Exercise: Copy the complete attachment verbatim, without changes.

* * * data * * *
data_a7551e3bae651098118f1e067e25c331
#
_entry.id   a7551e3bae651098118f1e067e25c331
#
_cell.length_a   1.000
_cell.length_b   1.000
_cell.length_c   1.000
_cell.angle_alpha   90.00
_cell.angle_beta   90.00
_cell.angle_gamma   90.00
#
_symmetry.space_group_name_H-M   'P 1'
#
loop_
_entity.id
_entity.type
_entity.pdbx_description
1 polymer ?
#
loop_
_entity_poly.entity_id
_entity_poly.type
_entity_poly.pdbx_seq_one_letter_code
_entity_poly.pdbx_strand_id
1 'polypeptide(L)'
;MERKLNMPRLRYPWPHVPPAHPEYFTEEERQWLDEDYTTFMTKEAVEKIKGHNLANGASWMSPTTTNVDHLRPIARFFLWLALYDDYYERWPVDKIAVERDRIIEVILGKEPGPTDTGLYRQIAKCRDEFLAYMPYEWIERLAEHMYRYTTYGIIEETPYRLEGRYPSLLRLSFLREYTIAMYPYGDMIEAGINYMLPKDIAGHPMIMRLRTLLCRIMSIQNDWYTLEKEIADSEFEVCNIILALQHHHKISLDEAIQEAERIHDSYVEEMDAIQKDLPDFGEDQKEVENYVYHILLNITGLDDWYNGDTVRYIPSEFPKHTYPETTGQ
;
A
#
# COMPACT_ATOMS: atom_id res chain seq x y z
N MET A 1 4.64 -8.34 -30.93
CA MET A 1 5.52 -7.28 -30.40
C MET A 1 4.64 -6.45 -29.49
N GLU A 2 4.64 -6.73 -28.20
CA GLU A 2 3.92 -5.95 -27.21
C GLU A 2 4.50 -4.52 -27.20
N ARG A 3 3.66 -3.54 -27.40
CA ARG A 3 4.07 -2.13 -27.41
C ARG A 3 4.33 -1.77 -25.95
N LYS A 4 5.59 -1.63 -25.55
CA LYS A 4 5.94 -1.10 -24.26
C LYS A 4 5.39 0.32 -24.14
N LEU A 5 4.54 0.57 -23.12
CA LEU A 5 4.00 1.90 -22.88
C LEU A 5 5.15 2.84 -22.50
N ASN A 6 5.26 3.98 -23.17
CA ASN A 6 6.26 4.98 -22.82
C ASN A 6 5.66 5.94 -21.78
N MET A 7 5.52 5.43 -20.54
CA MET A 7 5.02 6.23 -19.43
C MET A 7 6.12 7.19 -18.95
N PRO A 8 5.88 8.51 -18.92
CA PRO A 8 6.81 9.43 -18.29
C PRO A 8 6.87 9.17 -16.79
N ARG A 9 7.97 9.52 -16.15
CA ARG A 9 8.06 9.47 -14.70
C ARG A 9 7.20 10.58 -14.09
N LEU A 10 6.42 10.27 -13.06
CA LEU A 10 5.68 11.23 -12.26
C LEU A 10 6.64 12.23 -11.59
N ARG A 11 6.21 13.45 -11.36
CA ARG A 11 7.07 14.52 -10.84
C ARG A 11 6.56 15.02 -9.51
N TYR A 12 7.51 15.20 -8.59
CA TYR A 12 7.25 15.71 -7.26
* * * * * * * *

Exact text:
data_a7551e3bae651098118f1e067e25c331
#
_entry.id   a7551e3bae651098118f1e067e25c331
#
_cell.length_a   1.000
_cell.length_b   1.000
_cell.length_c   1.000
_cell.angle_alpha   90.00
_cell.angle_beta   90.00
_cell.angle_gamma   90.00
#
_symmetry.space_group_name_H-M   'P 1'
#
loop_
_entity.id
_entity.type
_entity.pdbx_description
1 polymer ?
#
loop_
_entity_poly.entity_id
_entity_poly.type
_entity_poly.pdbx_seq_one_letter_code
_entity_poly.pdbx_strand_id
1 'polypeptide(L)'
;MERKLNMPRLRYPWPHVPPAHPEYFTEEERQWLDEDYTTFMTKEAVEKIKGHNLANGASWMSPTTTNVDHLRPIARFFLWLALYDDYYERWPVDKIAVERDRIIEVILGKEPGPTDTGLYRQIAKCRDEFLAYMPYEWIERLAEHMYRYTTYGIIEETPYRLEGRYPSLLRLSFLREYTIAMYPYGDMIEAGINYMLPKDIAGHPMIMRLRTLLCRIMSIQNDWYTLEKEIADSEFEVCNIILALQHHHKISLDEAIQEAERIHDSYVEEMDAIQKDLPDFGEDQKEVENYVYHILLNITGLDDWYNGDTVRYIPSEFPKHTYPETTGQ
;
A
#
# COMPACT_ATOMS: atom_id res chain seq x y z
N MET A 1 4.64 -8.34 -30.93
CA MET A 1 5.52 -7.28 -30.40
C MET A 1 4.64 -6.45 -29.49
N GLU A 2 4.64 -6.73 -28.20
CA GLU A 2 3.92 -5.95 -27.21
C GLU A 2 4.50 -4.52 -27.20
N ARG A 3 3.66 -3.54 -27.40
CA ARG A 3 4.07 -2.13 -27.41
C ARG A 3 4.33 -1.77 -25.95
N LYS A 4 5.59 -1.63 -25.55
CA LYS A 4 5.94 -1.10 -24.26
C LYS A 4 5.39 0.32 -24.14
N LEU A 5 4.54 0.57 -23.12
CA LEU A 5 4.00 1.90 -22.88
C LEU A 5 5.15 2.84 -22.50
N ASN A 6 5.26 3.98 -23.17
CA ASN A 6 6.26 4.98 -22.82
C ASN A 6 5.66 5.94 -21.78
N MET A 7 5.52 5.43 -20.54
CA MET A 7 5.02 6.23 -19.43
C MET A 7 6.12 7.19 -18.95
N PRO A 8 5.88 8.51 -18.92
CA PRO A 8 6.81 9.43 -18.29
C PRO A 8 6.87 9.17 -16.79
N ARG A 9 7.97 9.52 -16.15
CA ARG A 9 8.06 9.47 -14.70
C ARG A 9 7.20 10.58 -14.09
N LEU A 10 6.42 10.27 -13.06
CA LEU A 10 5.68 11.23 -12.26
C LEU A 10 6.64 12.23 -11.59
N ARG A 11 6.21 13.45 -11.36
CA ARG A 11 7.07 14.52 -10.84
C ARG A 11 6.56 15.02 -9.51
N TYR A 12 7.51 15.20 -8.59
CA TYR A 12 7.25 15.71 -7.26